Slender Man Stabbing: Weier ordered to maximum commitment

One of two Wisconsin girls who tried to kill a classmate to win favor with a fictional horror character named Slender Man was ordered to a maximum commitment. 

Anissa Weier will be under state supervision for 25 years and first eligible for release from a mental institution in 2020.
 
Weier pleaded guilty in August to being a party to attempted second-degree intentional homicide, but she claimed she wasn't  responsible for her actions because she was mentally ill. In September,  a jury agreed.

Waukesha County Circuit Judge Michael Bohren on Thursday ordered the 16-year-old Weier to be hospitalized for 25 years from the date of the crime, which would keep her supervised until age 37.

"The maximum commitment is what's necessary in this case," Bohren said. "I believe to maintain the safety, to maintain protection in the community and maintain protection for Payton."

Weier apologized in brief comments in court and said she accepted responsibility.

"I do hold myself accountable for this and that I will do whatever I  have to do to make sure I don't get any sort of delusion or whatever again," Weier told the judge, as she sat next to her attorney. "I want everybody involved to know I deeply regret everything that happened that day. I know that nothing I say is going to make this right and nothing I  say is going to fix what I broke."

Under the decision, Weier will be first eligible for release in July of 2020. However, her release is dependent on doctor's saying she won't be a harm to herself or society.

"If the doctors believe she's not a risk to herself or others, she could be in the community after time for release," Maura McMahon, Weier's attorney said. 

After her release, whenever it is, Weier will still be under state supervision until she's 37 years old. If there are times symptoms of delusions come back, she will talk to two supervisors and will help her get into more intensive care if need be. 

"That's what that's about," McMahon said. "That period of time allows her to be in the community in a way that's safe and healthy for her and the community. Whatever help she needs to get, she's going to take it and do whatever she can to make sure she's as fully functional a person as we all know she can be."

Weier and Morgan Geyser lured Payton Leutner into a wooded park near  Milwaukee in 2014. Geyser stabbed Leutner 19 times while Weier urged her on. Leutner survived.

Both Weier and Geyser told detectives they felt they had to kill  Leutner to become Slender Man's "proxies," or servants, and protect their families from him. All three girls were 12 years old at the time.

Leutner's mother, Stacie Leutner, sent the judge a letter this week in which she wrote that the trauma of the attack "has defined our lives"  and that her daughter still fears for her life. For months, Payton slept with scissors under her pillow for protection, and she still keeps her bedroom windows closed and locked.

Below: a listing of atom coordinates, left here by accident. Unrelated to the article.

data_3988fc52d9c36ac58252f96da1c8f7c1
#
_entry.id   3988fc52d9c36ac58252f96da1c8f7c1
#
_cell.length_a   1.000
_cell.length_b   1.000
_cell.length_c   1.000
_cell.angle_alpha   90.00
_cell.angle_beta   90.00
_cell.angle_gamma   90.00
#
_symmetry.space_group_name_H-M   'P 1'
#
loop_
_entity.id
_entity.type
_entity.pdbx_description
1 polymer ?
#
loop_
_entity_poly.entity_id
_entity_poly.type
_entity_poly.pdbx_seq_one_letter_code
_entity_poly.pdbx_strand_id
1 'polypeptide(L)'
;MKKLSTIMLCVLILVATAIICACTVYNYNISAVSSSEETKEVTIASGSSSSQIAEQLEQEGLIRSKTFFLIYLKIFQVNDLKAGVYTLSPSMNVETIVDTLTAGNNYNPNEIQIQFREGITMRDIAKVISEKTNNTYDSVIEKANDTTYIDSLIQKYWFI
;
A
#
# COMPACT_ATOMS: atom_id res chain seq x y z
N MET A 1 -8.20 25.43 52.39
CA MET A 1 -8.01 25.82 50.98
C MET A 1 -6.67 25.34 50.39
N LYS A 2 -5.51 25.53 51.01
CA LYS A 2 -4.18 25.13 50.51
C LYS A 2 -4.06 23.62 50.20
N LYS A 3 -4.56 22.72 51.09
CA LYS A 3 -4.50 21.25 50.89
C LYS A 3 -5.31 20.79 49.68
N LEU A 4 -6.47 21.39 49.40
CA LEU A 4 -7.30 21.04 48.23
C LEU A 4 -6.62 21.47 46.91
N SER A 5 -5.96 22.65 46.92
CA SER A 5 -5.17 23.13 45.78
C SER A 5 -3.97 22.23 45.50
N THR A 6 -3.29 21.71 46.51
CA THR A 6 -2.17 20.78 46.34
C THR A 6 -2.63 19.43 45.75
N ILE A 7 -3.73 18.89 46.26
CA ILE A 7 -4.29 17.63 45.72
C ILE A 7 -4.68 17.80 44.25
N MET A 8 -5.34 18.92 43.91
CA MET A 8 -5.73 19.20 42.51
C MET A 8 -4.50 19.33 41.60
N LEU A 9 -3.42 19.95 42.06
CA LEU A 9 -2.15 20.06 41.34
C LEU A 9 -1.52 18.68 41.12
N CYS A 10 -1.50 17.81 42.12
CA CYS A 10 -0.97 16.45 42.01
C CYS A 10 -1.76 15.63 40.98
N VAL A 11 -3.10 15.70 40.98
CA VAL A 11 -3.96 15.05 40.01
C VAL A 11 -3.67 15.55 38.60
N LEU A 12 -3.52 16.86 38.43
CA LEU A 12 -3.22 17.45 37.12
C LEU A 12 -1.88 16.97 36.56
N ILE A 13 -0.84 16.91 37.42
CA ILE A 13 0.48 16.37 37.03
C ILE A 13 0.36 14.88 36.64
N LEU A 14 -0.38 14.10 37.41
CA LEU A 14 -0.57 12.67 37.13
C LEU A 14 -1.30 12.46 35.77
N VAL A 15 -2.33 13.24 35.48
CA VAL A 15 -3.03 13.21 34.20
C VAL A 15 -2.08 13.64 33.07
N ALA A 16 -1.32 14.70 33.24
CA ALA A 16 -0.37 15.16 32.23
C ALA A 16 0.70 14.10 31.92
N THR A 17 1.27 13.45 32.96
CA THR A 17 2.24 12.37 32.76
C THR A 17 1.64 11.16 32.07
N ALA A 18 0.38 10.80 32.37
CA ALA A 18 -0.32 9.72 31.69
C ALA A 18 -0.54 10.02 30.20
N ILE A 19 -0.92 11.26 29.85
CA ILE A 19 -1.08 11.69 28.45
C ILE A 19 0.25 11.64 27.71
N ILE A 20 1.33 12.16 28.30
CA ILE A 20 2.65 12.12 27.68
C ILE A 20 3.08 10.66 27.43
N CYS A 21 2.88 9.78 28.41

"She will struggle with the events of that day and physical and emotional scars it left for the rest of her life," her mother wrote.

In her letter, Leutner did not ask the judge to sentence Weier to a  specific length of time in the mental hospital, but she said her daughter wouldn't feel safe if either of her attackers is released back into the community unsupervised.

"Payton has a lifetime of healing ahead of her and she deserves to be allowed to heal in an environment where she feels safe," her mother wrote.

No one from the victim's family addressed the court during the hearing, deferring instead to the letter from her mother.  Prosecutor Kevin Osborne argued for the maximum 25-year confinement,  which the judge granted citing ongoing concerns about her mental stability.

"Considering the nature and gravity of this offense, being supervised until the age of 37 is not all that long ... in terms of the fact that  Payton is looking at a lifetime of scars, physical scars and psychological scarring," Osborne said.

Weier's attorney, Maura McMahon, argued that she should not be hospitalized beyond her 25th birthday. She played a video in court with Weier's father, sister and grandparents speaking on her behalf.

"She's grown mentally and physically," her father William Weier said. "She knows what she did was wrong."

He asked for forgiveness from the Leutner family.

In a deal with prosecutors, Geyser, who did the stabbing, pleaded guilty to first-degree intentional homicide with the agreement that she isn't criminally responsible and shouldn't go to prison. She will be sentenced in February, and prosecutors have asked that she be given at least 40 years in a mental hospital.

Slender Man started with an online post in 2009, as a mysterious specter whose image people edit into everyday scenes of children at play. He is typically depicted as a spidery figure in a black suit with a  featureless white face. He was regarded by his devotees as alternately a  sinister force and an avenging angel.

Print this article Back to Top